Since 1954 when the first editions of The Lord of the Rings were published and sent readers on a breathtaking quest into the imagination of J.R.R. Tolkien and his mythological land of Middle Earth, the imaginatively compelling and awe-inspiring world he created has found its way into a myriad of media including movies and video games. In 2005, Turbine Inc. bought the rights to make a video game based on the books, and decided to undertake the monumental task of converting Tolkien’s vision into the format of a Massive Multiplayer Online Role-playing Game (MMORPG) set during the time-period the book’s plot takes place. In 2007, The Lord of the Rings Online: Shadows of Angmar was launched to great praise and acclaim, which only increased with 2008’s release of its first expansion Mines of Moria, and 2009’s Siege of Mirkwood.
Since the fall of 2010, the subscription model to The Lord of the Rings Online has changed from the standard $15 a month to a limited Free-to-Play model. While the entire game is not free to play in this form, it offers players a sort of “free trial” where they can play a character up to around level 20 (out of 65) without paying a dime on the game.
The areas of the game that are entirely free to play include Ered Luin: the realm of the dwarves and elves, The Shire: home to the infamous Hobbits, and Bree-Land: home to the race of Men. All subsequent areas are offered for a varying amount of Turbine Points, which are essentially the currency of the LotRO Online Store. Turbine points are accrued by two means: Deed completion, which entitles completion of certain tasks in game either by exploration or slaying of certain creatures; or by real-life currency which is converted into Turbine points upon purchase.
The areas of the game that do not include the entirely free areas are still able to be explored and creatures within its boundaries are still able to be slain, but all quests in the area will be locked and unable to be accepted until the quest pack to the area has been purchased from the online store.
Since the game also includes Epic Quests which are divided up into books which explain the lore and mythology behind Middle Earth and which take you all across the games areas as well as provide you with unique quest rewards and equipment, these can be taken and completed by a free to play character in their respective areas. However, these quests are restricted by level, and so to complete the entire book chain would be next to impossible without leveling your character up first. This is where the quest packs come into play.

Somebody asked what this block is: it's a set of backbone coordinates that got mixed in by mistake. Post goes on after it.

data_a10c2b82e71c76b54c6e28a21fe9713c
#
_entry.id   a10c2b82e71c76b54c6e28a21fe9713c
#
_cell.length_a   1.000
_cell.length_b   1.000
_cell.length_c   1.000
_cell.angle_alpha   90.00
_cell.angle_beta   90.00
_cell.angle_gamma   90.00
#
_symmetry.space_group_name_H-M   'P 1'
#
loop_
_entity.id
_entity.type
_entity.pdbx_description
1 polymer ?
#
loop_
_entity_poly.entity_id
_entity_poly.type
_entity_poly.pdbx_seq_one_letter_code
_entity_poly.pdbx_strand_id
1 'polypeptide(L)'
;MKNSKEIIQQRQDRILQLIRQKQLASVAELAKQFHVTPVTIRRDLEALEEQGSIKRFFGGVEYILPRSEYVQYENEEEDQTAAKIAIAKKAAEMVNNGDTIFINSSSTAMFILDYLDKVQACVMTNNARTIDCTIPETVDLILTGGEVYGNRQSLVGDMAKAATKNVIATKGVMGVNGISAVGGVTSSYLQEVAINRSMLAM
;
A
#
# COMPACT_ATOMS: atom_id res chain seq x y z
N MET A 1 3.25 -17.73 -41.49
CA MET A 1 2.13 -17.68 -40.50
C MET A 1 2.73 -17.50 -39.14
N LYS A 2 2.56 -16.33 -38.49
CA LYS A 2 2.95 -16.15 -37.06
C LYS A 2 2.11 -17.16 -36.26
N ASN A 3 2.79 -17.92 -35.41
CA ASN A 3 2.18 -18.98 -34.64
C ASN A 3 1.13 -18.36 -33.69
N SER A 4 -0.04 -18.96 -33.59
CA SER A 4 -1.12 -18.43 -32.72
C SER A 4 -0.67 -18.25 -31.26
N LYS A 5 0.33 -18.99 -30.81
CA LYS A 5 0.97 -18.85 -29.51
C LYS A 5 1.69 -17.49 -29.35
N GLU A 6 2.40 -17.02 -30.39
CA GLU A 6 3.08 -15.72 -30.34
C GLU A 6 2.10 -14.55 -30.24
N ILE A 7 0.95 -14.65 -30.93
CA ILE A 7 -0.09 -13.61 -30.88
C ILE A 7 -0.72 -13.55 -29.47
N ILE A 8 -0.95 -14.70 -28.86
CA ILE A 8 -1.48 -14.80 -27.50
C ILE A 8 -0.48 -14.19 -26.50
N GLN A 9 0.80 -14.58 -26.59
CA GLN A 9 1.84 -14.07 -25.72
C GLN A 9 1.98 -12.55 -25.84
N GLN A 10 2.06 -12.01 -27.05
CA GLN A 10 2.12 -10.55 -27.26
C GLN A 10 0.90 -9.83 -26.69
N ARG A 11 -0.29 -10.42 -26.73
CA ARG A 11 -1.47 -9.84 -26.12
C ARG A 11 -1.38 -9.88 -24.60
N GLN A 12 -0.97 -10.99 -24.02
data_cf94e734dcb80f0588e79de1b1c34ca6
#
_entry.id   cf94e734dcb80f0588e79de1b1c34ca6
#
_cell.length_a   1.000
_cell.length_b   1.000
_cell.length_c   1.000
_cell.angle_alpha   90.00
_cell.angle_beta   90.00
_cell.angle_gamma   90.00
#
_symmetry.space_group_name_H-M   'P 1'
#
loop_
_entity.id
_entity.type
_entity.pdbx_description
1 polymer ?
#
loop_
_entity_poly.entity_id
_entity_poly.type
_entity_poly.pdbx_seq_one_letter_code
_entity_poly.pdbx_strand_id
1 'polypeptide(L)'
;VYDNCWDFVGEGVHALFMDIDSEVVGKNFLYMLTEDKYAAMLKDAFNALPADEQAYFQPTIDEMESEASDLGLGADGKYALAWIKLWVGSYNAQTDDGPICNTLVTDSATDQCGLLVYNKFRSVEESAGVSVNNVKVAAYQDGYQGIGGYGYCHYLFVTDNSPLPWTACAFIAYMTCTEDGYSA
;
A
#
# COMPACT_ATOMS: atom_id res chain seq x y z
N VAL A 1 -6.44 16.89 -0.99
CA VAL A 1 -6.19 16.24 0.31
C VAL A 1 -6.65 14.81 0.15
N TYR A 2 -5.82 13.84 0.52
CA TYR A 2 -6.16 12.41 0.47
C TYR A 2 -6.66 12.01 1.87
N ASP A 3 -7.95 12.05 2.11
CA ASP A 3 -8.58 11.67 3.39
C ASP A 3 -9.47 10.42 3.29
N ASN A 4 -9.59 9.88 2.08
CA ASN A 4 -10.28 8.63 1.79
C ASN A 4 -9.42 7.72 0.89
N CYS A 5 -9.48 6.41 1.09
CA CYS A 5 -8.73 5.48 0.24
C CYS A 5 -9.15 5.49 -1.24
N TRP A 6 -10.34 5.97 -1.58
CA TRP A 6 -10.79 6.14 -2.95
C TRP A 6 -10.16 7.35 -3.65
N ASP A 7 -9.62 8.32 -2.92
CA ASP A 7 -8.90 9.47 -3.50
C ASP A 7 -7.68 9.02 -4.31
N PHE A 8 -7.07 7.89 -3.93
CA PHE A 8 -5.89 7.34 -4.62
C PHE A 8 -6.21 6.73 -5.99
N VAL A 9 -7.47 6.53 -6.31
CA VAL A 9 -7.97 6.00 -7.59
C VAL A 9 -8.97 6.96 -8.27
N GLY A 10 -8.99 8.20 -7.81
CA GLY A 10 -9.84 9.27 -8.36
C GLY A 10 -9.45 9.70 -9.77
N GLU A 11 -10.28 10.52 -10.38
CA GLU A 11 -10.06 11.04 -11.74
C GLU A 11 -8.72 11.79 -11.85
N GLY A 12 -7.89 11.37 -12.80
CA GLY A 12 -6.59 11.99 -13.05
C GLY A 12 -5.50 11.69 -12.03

Completing deeds within the game can reward you with Turbine points, however the gains are relatively small. For the first tier of deeds, you are usually rewarded with 5 points, with 10 and 15 following the next tiers respectively. Deeds range from killing a certain number of creatures, exploring a certain number of locations, or completing a certain number of quests within an area. While this is certainly an option to accrue turbine points and unlock more areas of Middle Earth, there are differing opinions on which is easiest: earning points through deeds, or purchasing them outright. Since quest packs for areas vary between 100-400 points for lower end areas, and 400-1000 points and upwards for higher level areas, the completing of deeds would take a dedication of its own right, and would certainly draw away from the spirit of the game. It should be noted however that it is possible to access all areas, and level your character to the maximum level (50 without expansion packs) without spending a penny on Turbine points, yet this option is extremely time-consuming and may or may not be worth the time depending on which type of person you are.
Players in the game are divided into three tiers. Basic players are the lowest, and have restrictions to their accounts ranging from limited chat, limited storage, and limited access to the auction house, and they also have a maximum amount of money that a character can hold. The second tier are called Premium Players, and the limits on chat are dispelled, but still have limits to their storage, auction house, and the amount of gold they can hold, which is raised from the basic level. You are automatically elevated to Premium status if you were a previous subscriber to LotRO in the past, regardless of if you were a subscriber or not when the game went free to play. Basic and Premium accounts still have to purchase quest packs. The final tier of player is called VIP Status. VIP’s pay a monthly amount of the standard $15, and are also granted 500 Turbine points a month as long as they continue to be VIP status. All quest areas are automatically unlocked and you have unrestricted access to the game with no limit on storage, auction house, or amount of gold you can carry, however the expansion packs of Mines of Moria and Siege of Mirkwood will still have to be purchased separately.
Turbine made a daring move when they decided to put LotRO to a free to play model, but it seems to have been working in their favor. Instead of giving potential players a limited 7 day trial, players now have the option to play at their own pace and discover if they truly want to continue further. The breathtaking scenery in the game brings Tolkien’s fantasy epic to life in countless ways, and coupled with amazing graphics, beautiful in-game music, and amazing gameplay that will keep you enthralled over and over, LotRO seems secure in its future, where Turbine plans to release more and more areas of Middle Earth in the months to come.
Head on over to www.lotro.com if you wish to experience this fantastical embodiment of Tolkien’s imagination, arguably the greatest works of fantasy fiction ever written, for yourself.